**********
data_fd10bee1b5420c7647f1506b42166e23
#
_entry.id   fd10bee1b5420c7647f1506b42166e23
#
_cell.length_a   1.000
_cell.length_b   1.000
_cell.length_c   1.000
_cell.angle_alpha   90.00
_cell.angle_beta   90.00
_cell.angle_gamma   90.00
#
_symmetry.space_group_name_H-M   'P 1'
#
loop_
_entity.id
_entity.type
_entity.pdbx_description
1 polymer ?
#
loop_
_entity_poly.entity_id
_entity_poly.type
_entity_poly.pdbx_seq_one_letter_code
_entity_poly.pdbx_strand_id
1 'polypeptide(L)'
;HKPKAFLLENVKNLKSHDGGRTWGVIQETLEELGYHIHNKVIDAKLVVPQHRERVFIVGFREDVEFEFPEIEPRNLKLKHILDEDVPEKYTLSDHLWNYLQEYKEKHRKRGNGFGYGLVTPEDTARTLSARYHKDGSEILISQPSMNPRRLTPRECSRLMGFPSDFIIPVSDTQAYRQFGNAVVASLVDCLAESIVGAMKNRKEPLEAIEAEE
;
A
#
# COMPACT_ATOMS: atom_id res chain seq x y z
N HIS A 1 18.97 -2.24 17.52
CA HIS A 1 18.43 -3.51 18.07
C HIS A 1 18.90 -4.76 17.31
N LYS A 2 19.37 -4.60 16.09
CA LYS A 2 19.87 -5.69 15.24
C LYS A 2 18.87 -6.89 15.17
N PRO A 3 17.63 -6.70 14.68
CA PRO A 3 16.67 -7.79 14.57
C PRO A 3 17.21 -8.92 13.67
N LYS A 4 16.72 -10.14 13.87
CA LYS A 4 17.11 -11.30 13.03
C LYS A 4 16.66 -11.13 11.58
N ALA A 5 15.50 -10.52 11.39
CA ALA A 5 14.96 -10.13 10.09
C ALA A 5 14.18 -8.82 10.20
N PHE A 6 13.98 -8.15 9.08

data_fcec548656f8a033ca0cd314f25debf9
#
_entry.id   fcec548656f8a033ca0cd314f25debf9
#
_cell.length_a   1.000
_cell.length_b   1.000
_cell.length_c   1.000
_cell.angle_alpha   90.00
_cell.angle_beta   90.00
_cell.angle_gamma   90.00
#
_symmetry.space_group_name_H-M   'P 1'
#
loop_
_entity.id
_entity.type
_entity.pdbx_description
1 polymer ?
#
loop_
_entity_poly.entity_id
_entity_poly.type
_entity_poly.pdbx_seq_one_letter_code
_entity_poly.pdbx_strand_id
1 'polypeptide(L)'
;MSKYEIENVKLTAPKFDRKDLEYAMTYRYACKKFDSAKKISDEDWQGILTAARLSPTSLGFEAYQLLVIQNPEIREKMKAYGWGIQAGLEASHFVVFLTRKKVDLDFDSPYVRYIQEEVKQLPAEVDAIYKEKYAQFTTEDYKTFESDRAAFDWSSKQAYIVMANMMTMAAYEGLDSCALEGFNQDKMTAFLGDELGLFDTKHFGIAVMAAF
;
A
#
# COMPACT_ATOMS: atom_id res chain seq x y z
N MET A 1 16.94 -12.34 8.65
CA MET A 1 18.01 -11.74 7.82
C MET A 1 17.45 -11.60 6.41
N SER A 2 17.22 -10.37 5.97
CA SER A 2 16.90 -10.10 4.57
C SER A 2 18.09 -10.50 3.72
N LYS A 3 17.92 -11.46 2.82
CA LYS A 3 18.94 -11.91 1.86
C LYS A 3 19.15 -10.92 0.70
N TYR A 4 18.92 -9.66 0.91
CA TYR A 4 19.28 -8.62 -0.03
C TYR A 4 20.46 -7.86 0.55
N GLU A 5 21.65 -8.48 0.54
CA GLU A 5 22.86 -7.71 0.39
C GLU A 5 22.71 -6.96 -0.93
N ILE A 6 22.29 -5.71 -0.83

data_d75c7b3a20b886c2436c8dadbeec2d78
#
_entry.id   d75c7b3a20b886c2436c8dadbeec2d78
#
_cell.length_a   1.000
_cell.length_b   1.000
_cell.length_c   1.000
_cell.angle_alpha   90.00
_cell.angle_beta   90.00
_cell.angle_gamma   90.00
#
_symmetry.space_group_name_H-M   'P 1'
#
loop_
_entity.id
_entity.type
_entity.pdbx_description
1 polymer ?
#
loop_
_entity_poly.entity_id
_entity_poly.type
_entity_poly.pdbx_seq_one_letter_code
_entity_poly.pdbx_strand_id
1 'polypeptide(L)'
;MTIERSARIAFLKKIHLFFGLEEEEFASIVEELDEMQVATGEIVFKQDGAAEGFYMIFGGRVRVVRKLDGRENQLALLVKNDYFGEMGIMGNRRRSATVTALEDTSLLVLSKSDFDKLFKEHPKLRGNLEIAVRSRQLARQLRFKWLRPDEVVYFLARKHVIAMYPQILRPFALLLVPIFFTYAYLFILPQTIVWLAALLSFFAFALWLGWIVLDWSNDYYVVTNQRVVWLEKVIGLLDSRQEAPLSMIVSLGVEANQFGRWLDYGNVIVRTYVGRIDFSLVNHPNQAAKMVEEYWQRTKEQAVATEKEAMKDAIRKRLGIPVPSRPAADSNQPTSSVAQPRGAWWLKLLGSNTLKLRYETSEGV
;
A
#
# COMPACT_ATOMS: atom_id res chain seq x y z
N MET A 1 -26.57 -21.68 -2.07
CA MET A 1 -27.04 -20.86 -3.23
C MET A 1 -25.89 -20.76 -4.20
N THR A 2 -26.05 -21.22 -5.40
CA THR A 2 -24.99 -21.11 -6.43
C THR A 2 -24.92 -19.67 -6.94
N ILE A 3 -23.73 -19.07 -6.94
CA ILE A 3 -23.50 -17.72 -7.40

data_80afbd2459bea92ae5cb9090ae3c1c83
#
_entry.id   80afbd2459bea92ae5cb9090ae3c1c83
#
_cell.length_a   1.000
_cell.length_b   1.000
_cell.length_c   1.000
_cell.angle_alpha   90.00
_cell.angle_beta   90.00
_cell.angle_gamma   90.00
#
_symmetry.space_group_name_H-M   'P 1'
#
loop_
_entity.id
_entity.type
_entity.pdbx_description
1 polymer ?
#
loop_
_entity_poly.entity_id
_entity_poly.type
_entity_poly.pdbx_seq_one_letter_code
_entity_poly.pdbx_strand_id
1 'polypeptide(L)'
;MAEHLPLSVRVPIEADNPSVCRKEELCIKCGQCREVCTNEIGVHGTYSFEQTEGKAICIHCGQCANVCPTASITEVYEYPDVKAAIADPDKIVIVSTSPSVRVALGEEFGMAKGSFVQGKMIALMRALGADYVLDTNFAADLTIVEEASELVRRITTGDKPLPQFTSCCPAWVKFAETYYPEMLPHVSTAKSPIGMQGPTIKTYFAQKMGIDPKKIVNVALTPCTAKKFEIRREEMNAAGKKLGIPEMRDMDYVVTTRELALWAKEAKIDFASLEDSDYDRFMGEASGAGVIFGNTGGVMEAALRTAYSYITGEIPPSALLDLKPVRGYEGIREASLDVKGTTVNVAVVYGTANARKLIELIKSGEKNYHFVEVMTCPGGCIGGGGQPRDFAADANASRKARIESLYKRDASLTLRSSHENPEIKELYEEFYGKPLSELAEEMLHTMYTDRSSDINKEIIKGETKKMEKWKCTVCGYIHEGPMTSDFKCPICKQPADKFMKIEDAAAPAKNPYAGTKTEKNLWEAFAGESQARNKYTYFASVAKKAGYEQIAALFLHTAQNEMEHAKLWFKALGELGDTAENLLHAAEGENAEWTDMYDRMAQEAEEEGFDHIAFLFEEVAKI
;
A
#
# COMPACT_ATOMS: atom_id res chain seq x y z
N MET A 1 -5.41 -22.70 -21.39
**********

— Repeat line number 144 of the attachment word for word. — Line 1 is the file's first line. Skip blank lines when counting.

loop_